Such delayed reaction is cold comfort to a country addicted to Instant Everything. However, an accurate answer as to how the federal indictment of Trump will impact his political standing is simply impossible at this given moment. The good news for Trump? He survived – and thrived – following his last indictment. The bad news? This probably won’t be the last time he gets indicted prior to the first presidential primary ballots being cast.
In the absence of a clear indicator regarding his fate following the filing of the federal indictment, Trump gets a “holding” rating this week.
In our hyper-toxic political climate it’s not often we get to see true eloquence. Authentic goodness. Genuine inspiration. And real optimism. But South Carolinians regularly get to see these traits from U.S. senator Tim Scott.
This past week, America got to see them …
Scott confronted race-baiting hosts Sunny Hostin and Whoopi Goldberg on ABC News’ The View after they unfairly attacked him for having “Clarence Thomas syndrome.” Scott did not respond with justified anger – or even righteous indignation. He didn’t yell. Or whine. Or complain. Instead, he calmly, respectfully – and masterfully – spoke of his own inspirational past (and that of his family).
“Progress in America is palpable,” Scott said. “It can be measured in generations. I look back at the fact that my grandfather, born in 1921 in Salley, South Carolina, when he was on a sidewalk and a white person was coming, he had to step off and not make eye contact. That man believed then, with some doubt now, in the goodness of America, because he believed that having faith in God, faith in himself, and faith in what the future could hold for his kids would unleash opportunities in ways that you cannot imagine.”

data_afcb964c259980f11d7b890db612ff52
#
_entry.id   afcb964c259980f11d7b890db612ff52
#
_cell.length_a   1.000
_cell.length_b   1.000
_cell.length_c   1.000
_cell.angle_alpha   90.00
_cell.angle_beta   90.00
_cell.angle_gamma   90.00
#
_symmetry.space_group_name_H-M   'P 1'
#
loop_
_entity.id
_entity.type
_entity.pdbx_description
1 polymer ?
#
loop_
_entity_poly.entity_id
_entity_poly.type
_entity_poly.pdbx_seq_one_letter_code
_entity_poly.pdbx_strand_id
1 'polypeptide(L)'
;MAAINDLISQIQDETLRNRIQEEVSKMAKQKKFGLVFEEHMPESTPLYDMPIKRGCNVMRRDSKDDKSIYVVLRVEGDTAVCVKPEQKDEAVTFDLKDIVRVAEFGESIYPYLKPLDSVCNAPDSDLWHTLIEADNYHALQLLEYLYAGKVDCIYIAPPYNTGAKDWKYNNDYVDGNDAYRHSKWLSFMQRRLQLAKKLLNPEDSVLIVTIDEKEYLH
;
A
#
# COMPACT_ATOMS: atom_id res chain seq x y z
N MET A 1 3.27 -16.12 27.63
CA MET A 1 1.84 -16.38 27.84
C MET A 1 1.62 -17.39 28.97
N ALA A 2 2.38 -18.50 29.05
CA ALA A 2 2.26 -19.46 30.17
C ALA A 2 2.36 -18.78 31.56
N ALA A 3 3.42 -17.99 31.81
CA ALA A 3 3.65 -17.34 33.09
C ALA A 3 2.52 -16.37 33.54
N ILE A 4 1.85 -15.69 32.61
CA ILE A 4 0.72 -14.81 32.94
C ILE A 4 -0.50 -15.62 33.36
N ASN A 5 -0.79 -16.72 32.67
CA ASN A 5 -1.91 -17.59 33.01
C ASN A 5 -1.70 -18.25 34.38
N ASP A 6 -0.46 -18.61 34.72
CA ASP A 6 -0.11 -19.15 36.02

Bravo, Tim Scott.
This is precisely the sort of soaring, uplifting oratory – and authenticity – the 2024 race has been missing
When the history of the 2024 presidential campaign is written, it will likely be said this was the week when America learned what South Carolinians have known for the past dozen years: Nikki Haley is the undisputed queen of having it both ways. Except this time, her routine fell with a distinct “thud” on the national stage.
“Have It Both Ways Haley” was on full display during a 90-minute town hall from Iowa carried live on CNN Sunday night. One minute she played the sweet, demure sorority sister act we know so well; the next minute, she was channeling general George S. Patton with a tough-talking saber-rattling schtick designed (she thinks) to make the Kremlin, North Korea, and the rest of the world’s bad guys quake in their boots.
Haley got the kid glove treatment from CNN’s Jake Tapper, too, who by evening’s end was suffering from a sore shoulder due to all the softballs he had tossed her way. (Compare that to sheer mauling CNN Dragon Lady in Residence Kaitlan Collins gave Donald Trump at his town hall last month. Though in fairness, Trump mauled back as good as he got.)
Haley was still trying to have it both ways all this week. Her campaign sent nearly a dozen fundraising emails. In half of them, she took a victory lap where she did everything but pour a bucket of Gatorade over herself (“I made sure to have an honest discussion with the American people”); in the other half, she was playing the victim card, even calling out a fellow South Carolinian by name (“Bakari Sellers was armed with liberal talking points. First, he accused me of not having any real policy stances … Then, after the town hall was over, he called me a ‘white governor.’” Whereupon she proceeded to gleefully recite her old “I’m the proud daughter of Indian immigrants” routine.)